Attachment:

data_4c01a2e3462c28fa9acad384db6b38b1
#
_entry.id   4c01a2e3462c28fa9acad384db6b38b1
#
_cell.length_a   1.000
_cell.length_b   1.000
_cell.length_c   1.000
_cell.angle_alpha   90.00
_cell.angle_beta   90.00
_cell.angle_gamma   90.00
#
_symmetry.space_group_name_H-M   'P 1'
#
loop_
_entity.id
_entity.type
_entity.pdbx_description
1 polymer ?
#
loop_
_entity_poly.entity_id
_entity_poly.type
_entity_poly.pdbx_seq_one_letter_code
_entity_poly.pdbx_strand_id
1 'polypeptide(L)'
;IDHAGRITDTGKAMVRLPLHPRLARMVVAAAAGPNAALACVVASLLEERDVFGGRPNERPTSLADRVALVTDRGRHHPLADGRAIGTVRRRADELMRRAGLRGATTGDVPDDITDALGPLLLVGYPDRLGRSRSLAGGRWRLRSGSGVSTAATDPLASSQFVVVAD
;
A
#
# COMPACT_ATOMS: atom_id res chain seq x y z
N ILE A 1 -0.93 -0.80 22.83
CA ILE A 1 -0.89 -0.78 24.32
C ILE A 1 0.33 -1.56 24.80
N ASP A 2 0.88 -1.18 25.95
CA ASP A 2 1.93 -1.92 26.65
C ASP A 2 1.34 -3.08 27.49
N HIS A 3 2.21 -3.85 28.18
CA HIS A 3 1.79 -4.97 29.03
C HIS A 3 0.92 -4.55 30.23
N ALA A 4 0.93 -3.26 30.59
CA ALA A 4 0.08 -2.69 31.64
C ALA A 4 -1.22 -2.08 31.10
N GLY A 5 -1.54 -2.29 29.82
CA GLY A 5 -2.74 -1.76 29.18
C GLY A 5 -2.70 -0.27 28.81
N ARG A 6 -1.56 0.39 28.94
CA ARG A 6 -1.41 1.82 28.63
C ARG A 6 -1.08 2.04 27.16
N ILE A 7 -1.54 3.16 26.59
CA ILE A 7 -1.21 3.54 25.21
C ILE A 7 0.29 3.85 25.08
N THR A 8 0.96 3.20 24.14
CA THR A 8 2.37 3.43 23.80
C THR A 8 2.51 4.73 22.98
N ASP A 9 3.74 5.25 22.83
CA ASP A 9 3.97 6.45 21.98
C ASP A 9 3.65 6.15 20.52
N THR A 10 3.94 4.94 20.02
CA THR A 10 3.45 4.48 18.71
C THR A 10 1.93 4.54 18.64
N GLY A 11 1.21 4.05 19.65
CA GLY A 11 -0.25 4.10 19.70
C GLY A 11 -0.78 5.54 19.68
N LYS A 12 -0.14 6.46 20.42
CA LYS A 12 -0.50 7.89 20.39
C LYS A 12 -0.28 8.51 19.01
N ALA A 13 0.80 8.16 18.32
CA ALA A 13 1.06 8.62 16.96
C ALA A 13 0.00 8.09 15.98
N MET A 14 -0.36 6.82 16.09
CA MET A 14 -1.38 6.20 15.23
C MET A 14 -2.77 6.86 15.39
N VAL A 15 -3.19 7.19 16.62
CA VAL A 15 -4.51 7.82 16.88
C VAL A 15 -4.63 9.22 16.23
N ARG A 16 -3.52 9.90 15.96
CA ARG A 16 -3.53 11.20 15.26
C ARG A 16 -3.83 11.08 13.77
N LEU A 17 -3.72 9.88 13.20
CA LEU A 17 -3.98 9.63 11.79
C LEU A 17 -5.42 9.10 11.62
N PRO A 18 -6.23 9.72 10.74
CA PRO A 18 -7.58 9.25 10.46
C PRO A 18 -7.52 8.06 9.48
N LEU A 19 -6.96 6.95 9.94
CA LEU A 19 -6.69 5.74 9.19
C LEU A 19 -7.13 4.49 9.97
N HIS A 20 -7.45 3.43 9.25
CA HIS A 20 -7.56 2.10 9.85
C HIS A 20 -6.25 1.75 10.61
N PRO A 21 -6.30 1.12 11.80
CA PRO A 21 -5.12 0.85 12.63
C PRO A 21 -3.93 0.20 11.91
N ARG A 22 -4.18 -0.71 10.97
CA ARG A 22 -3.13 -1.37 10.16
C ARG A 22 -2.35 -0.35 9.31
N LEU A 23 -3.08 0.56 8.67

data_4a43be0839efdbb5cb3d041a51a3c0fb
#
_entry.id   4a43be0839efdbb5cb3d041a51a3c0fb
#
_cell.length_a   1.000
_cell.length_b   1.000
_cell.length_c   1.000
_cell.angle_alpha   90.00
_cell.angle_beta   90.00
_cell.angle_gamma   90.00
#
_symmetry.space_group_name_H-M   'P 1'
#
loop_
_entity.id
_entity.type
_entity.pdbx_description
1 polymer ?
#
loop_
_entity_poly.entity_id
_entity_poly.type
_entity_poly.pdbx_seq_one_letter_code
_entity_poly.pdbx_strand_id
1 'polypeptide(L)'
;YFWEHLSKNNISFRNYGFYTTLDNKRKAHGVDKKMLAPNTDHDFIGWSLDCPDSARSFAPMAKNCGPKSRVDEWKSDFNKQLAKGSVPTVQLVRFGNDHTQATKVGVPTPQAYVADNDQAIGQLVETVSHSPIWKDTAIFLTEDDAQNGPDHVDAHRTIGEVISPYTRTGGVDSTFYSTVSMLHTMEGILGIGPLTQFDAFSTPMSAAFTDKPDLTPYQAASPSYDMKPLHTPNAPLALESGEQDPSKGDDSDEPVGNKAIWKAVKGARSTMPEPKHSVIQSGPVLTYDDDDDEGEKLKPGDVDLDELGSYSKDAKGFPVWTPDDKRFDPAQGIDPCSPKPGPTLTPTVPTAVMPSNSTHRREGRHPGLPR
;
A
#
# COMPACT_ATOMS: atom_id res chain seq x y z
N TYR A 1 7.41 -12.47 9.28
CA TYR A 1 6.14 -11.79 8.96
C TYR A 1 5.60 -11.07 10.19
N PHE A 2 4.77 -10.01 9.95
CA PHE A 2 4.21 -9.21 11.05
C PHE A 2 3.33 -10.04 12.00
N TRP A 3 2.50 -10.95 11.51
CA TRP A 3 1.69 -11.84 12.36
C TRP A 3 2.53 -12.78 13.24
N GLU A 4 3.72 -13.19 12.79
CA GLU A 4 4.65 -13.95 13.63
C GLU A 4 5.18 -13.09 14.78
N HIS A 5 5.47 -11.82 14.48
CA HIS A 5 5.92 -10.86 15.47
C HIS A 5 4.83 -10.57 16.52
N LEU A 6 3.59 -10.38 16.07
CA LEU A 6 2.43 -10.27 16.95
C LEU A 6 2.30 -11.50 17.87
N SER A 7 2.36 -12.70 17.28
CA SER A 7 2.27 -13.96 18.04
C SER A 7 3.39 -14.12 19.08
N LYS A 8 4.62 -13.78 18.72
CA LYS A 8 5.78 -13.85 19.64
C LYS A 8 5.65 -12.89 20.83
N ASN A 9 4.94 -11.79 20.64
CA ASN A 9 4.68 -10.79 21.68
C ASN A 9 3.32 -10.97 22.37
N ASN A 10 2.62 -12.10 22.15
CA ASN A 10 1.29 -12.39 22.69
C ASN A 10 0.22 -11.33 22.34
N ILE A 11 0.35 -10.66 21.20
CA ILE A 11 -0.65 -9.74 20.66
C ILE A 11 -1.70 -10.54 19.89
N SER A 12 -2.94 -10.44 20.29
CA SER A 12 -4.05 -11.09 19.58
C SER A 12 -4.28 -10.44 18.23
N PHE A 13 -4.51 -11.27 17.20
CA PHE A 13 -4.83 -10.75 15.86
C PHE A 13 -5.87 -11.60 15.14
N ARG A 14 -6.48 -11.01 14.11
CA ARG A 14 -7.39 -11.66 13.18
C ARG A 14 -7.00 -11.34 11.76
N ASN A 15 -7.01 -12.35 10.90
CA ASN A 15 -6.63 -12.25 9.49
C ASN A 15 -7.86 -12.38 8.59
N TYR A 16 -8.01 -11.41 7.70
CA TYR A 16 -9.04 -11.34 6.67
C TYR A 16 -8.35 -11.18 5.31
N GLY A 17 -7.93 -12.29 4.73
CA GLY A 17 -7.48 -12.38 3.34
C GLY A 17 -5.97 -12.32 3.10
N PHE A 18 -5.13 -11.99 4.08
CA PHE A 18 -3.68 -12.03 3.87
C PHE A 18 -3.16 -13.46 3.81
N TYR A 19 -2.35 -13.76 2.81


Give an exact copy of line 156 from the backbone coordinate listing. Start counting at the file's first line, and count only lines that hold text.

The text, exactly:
CA ASN A 10 1.29 -12.39 22.69